Wednesday, April 25, 2007

El Toro Negro, April 23/24

Two days ago I knocked out 32 miles at about 14 mph, which I thought was pretty good. For an old fat man.

Yesterday I drove to the Gettysburg National Military Park and rode 11 or 12 miles around the place. Averaged about 8, but that's just the lollygagging. All those plaques to read.

I must say, it was a perfect biking experience. You're far more likely to stop and read just any old thing if you are on two wheels than if you are on (or in) four. And, coming back down from Little Round Top, I managed to hit about 35 mph, which is pretty fast if you are on a bicycle.

I think the fastest I've ever gone on a bicycle is just over 40 miles an hour. My thinking this time, coming down the hill at a stern clip, was that if I died here, at least my blood would fall on hallowed ground, mingling with that of my Virginia and New York brothers.

It was a comforting thought. Glad it didn't happen.

And of course, the thing that hits you the hardest when you visit Gettysburg is the unbelievable distance of flat open ground between where Pickett's men left the trees on Seminary Ridge and the Copse of Trees on Cemetary Ridge--the target of their assault. In retrospect, it seems like a bad idea. Turns out it was.

All of which makes all the more amazing the fact that some of my Virginia brothers actually made it. General Lewis Armistead (actually a Tarheel) died there, at what is often called the high water mark for the Confederacy. His charges were then repulsed and the Union, as we now know it, was preserved.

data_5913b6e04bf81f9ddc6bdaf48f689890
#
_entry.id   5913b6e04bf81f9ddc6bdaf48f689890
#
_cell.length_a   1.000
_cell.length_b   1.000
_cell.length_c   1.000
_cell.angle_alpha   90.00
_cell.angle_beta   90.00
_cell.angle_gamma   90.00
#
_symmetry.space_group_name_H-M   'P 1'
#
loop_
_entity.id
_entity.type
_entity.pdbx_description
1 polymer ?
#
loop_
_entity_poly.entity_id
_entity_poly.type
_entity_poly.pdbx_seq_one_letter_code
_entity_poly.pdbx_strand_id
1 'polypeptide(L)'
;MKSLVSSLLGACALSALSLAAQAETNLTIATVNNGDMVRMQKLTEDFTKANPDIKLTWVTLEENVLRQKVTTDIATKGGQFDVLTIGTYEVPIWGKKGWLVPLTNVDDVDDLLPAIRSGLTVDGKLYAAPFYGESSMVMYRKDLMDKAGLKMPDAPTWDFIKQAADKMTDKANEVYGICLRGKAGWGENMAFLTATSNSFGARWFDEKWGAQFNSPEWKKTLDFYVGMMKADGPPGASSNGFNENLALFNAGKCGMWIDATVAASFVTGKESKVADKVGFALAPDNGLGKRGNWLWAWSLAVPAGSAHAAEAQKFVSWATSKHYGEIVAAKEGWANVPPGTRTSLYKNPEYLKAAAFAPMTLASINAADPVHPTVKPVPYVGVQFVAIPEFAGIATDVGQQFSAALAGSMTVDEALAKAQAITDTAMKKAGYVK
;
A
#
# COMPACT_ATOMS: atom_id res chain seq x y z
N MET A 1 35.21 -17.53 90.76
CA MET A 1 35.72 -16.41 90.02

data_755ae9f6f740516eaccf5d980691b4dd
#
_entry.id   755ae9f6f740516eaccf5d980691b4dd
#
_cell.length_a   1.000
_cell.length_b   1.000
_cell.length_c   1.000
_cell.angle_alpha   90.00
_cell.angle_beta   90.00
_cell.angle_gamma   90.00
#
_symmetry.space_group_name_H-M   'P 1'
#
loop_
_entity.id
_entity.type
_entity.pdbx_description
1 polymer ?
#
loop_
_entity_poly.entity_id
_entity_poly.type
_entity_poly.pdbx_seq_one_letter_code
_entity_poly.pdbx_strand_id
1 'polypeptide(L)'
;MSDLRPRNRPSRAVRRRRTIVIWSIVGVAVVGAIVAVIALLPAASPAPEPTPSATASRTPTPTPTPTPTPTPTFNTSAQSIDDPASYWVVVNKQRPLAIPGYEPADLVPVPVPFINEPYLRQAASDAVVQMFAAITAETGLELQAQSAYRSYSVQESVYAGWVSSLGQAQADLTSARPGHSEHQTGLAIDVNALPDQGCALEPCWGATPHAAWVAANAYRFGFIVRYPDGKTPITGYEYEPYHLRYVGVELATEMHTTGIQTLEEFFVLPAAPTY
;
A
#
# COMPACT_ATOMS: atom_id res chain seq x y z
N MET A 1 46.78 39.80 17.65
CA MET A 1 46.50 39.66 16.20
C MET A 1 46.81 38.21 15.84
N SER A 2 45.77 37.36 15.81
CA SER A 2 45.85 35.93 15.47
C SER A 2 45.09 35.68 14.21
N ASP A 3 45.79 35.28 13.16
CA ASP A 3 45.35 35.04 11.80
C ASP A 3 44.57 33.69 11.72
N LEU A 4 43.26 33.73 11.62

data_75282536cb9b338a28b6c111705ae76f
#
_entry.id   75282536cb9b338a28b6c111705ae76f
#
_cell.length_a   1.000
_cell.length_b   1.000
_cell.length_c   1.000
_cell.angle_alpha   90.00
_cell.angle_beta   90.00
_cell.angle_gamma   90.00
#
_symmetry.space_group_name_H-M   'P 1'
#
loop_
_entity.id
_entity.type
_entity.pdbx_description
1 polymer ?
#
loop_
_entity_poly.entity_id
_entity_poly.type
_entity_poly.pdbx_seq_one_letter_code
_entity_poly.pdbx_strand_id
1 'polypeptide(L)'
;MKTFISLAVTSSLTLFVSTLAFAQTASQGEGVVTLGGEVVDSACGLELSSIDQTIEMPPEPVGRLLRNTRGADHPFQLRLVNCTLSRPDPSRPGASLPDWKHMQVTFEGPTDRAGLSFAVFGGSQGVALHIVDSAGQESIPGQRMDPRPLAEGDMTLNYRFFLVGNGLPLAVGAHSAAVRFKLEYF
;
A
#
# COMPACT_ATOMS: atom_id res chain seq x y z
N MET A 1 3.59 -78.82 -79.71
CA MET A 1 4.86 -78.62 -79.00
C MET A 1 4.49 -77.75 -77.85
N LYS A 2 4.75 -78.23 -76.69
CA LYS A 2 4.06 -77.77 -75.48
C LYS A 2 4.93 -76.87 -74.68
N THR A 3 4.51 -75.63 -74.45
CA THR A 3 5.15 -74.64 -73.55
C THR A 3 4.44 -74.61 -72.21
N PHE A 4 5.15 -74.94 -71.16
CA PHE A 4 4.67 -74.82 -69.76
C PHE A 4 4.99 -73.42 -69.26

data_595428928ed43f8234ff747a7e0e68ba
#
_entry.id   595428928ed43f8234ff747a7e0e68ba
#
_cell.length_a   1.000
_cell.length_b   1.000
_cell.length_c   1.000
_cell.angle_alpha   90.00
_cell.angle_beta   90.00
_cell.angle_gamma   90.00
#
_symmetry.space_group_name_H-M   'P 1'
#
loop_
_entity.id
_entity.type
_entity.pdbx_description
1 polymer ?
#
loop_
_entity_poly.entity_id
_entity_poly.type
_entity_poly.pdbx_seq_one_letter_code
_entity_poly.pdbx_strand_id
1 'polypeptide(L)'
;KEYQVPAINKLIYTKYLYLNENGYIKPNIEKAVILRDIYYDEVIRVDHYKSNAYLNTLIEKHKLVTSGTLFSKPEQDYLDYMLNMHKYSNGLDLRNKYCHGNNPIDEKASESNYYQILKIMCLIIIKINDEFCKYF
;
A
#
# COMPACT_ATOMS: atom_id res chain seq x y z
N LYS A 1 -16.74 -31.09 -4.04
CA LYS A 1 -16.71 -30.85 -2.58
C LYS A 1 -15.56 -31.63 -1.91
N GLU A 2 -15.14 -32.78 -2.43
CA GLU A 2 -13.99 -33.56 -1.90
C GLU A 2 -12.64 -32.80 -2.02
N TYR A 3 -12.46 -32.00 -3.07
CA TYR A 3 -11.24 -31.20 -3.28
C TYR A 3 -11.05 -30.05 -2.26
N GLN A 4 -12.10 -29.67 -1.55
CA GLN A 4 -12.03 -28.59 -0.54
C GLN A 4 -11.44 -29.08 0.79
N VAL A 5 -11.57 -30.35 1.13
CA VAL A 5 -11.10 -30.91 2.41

In addition to the urn containing my father's ashes I just received from the funeral home, they also handed me a small velvet pouch containing a baggie filled with perhaps two ounces of ash. Funeral home jargon for this auxiliary package is a "hold-back." The things you learn...

Anyway, by sprinkling some of them into the Plum Creek (the creek that runs through much of the battlefield), I've begun what I fondly call the Allen Raymond Memorial Sprinkling Tour. Next up is the Peter McManus Cafe, then somewhere in Barnegat Bay, likely the Atlantic Ocean, Central Park, and pretty much wherever else I figure he'd have gotten a kick out of getting sprinkled. The Catskills, perhaps.

In about two weeks, as part of the 5-Boro Bike Tour team sponsored by the now defunct Mammoth Group, I'll be at the top of the Verrazanno Bridge staring out at New York Harbor. Usually I just hock a loogy. This time, I think I'll toss some of Dad into the abyss.

One of the good things about spending so much time with a man who knew he was dying was that we discussed a number of items one might not ordinarly touch on. My sprinkling tour was one of them. He said, essentially, that I should spread him about liberally (him being a life-long Democrat); that he liked the idea of covering a wide area. He was also amused by the Keith Richards incident although specifically requested that I spare him that indignity.

So that's the plan.

Here, by the way, is a photograph of George Pickett. His eyes share their extravagantly sad lines with my boy, Richard Grasso.



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